One of the most common expressions in geology is “not well understood”. Which is understandable, because most rocks were formed millions to billions of years ago, often under conditions, and in locations, that can only be guessed at. One of the reasons I love geology is that the detective work is of a very high order. The work is both highly scientific and highly creative. Also, it will never be done. Its best mysteries are rooted too deeply in the one thing humans — relative to rock — severely lack: time
Anyway, I’m here to suggest that two overlapping subjects — infrastructure and internet — are not well understood, even though both are made by humans and can be studied within the human timescale. The term “infrastructure” has been in common use only since the 1970s. While widely used, there are relatively few books about the subject itself. I’d say, in fact, that is more a subject in many fields than a field in itself. And I think it needs to be. Same with the Internet. Look it up on Google and see how many different definitions you get. Yet nothing could be more infrastructural without being physical, which the Internet is not.
Anyway, as I write and think about this stuff, I like to keep track of what I’ve already said, even though I’ve moved beyond some of it. So here goes:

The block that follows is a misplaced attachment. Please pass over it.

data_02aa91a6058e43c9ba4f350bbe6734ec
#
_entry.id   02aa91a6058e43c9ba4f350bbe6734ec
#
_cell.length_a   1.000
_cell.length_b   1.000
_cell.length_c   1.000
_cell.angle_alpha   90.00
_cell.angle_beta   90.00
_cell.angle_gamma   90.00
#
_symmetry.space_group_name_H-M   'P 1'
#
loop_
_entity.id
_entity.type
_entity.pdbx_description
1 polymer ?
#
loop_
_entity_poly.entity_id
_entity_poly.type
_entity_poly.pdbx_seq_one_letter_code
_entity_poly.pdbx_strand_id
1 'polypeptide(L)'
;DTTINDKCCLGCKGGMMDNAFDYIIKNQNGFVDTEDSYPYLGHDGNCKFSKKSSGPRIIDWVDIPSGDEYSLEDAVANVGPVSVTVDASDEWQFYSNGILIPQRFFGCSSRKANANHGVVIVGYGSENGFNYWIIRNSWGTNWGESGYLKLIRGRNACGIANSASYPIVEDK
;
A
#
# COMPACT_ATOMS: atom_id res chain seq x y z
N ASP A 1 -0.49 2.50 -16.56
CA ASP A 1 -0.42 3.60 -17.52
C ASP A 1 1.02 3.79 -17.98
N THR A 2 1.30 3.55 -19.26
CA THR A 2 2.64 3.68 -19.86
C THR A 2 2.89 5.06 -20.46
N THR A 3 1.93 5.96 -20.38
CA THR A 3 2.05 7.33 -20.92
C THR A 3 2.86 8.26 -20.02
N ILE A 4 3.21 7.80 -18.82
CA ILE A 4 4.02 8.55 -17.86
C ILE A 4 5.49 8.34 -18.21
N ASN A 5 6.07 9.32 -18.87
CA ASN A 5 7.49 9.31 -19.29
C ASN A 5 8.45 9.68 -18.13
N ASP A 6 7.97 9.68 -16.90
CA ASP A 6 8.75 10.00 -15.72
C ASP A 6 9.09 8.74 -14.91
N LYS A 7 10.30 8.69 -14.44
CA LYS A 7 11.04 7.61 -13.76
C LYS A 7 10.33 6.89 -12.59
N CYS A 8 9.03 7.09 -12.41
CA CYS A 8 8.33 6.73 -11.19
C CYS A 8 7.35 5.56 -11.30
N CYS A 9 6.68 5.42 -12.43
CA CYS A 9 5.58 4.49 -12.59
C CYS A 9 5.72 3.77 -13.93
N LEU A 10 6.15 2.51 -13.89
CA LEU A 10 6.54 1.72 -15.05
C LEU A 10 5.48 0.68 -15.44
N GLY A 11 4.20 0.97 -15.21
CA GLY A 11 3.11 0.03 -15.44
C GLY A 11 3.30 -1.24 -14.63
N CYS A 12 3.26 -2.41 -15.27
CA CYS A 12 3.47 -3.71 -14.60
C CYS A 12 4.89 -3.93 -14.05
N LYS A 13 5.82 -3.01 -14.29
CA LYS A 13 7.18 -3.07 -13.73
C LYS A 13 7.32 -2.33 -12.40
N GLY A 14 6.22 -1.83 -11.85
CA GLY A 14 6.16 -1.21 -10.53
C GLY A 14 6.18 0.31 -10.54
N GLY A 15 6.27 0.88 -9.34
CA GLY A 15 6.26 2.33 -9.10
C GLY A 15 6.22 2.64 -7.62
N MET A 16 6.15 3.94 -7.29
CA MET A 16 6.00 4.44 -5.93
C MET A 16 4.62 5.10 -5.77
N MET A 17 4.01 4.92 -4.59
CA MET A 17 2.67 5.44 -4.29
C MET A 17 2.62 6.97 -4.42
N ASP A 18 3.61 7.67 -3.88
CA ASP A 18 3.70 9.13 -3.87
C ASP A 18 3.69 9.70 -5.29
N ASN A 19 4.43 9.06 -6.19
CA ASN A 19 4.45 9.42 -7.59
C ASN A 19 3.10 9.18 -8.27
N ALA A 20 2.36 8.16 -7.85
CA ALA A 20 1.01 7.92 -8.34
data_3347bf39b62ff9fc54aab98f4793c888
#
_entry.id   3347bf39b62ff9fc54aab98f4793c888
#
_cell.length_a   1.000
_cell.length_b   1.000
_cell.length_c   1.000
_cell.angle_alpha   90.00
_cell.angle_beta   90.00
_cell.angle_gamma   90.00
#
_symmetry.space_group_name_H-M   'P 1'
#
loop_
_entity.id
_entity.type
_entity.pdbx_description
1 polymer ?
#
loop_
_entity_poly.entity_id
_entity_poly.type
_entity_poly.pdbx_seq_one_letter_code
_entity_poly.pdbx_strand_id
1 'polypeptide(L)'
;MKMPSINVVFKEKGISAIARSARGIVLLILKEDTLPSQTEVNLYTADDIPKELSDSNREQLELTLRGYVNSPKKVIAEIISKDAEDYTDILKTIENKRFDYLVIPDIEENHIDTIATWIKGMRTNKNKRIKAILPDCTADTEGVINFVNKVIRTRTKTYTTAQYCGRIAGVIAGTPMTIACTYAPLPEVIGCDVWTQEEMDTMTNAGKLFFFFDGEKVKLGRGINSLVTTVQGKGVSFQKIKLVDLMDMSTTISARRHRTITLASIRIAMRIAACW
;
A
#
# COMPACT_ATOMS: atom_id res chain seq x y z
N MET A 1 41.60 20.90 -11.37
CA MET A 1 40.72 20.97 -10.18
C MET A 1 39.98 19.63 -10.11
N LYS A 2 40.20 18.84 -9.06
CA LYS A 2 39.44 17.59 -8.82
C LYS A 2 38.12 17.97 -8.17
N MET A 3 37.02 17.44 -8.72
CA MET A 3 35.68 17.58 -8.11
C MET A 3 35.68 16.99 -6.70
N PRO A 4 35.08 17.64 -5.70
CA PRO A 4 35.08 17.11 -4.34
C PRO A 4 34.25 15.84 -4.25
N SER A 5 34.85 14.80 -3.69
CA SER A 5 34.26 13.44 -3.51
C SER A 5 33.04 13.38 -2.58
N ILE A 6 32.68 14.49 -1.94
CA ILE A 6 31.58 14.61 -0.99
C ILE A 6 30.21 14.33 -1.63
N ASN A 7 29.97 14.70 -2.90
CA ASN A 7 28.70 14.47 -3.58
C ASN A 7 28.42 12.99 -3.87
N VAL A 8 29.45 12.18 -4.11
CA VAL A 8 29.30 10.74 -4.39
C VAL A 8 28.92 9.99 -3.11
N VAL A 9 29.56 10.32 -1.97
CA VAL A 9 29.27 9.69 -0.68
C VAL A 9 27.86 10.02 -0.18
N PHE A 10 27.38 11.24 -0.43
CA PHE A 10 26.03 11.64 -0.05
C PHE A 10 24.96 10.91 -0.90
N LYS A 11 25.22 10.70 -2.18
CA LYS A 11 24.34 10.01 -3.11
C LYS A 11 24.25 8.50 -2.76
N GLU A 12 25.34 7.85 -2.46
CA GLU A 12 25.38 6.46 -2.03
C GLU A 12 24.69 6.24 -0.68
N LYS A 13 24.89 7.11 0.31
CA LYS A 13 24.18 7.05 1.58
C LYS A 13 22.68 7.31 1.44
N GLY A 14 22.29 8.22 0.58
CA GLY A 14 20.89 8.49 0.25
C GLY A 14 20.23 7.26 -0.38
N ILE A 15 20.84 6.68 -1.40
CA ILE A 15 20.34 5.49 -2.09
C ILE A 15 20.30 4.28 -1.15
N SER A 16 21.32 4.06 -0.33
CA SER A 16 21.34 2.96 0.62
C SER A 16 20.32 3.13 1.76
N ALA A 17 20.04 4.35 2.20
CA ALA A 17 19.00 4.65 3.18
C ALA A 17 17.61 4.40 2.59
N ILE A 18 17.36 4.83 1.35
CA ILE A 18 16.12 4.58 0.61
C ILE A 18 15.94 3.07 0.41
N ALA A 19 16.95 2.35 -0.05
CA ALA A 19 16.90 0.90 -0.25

- World of Ends: What the Internet Is and How to Stop Mistaking It for Something Else (10 March 2003, with David Weinberger)
- Making a New World (2006: my chapter in Open Sources II, O’Reilly Books)
- The Giant Zero: How the Internet Eliminates Distance, Costs Nothing and Supports Everything (19 October 2006, a CITS talk at UCSB)
- Is free and open code a form of infrastructure? (10 August 2007, Linux Journal)
- Understanding Infrastructure (19 April 2008, Linux Journal)
- Making the World Safe for Infrastructure (20 April, here)
- Studying off-grid infrastructure (25 April, here)
- Comparing hard and soft infrastructure (1 May 2008, Linux Journal)
- Framing the Net (16 May 2008, Publius)
- Forward with Fiber: An Infrastructure Investment Plan for the New Administration (30 October 2008) Publius)
More from allied sources:
- The etymology of Infrastructure and the Infrastructure of the Internet, by Stephen Lewis (22 September 2008)
And now I have to fly to Paris, to have fun at LeWeb. We’ll pick up this and other subjects there.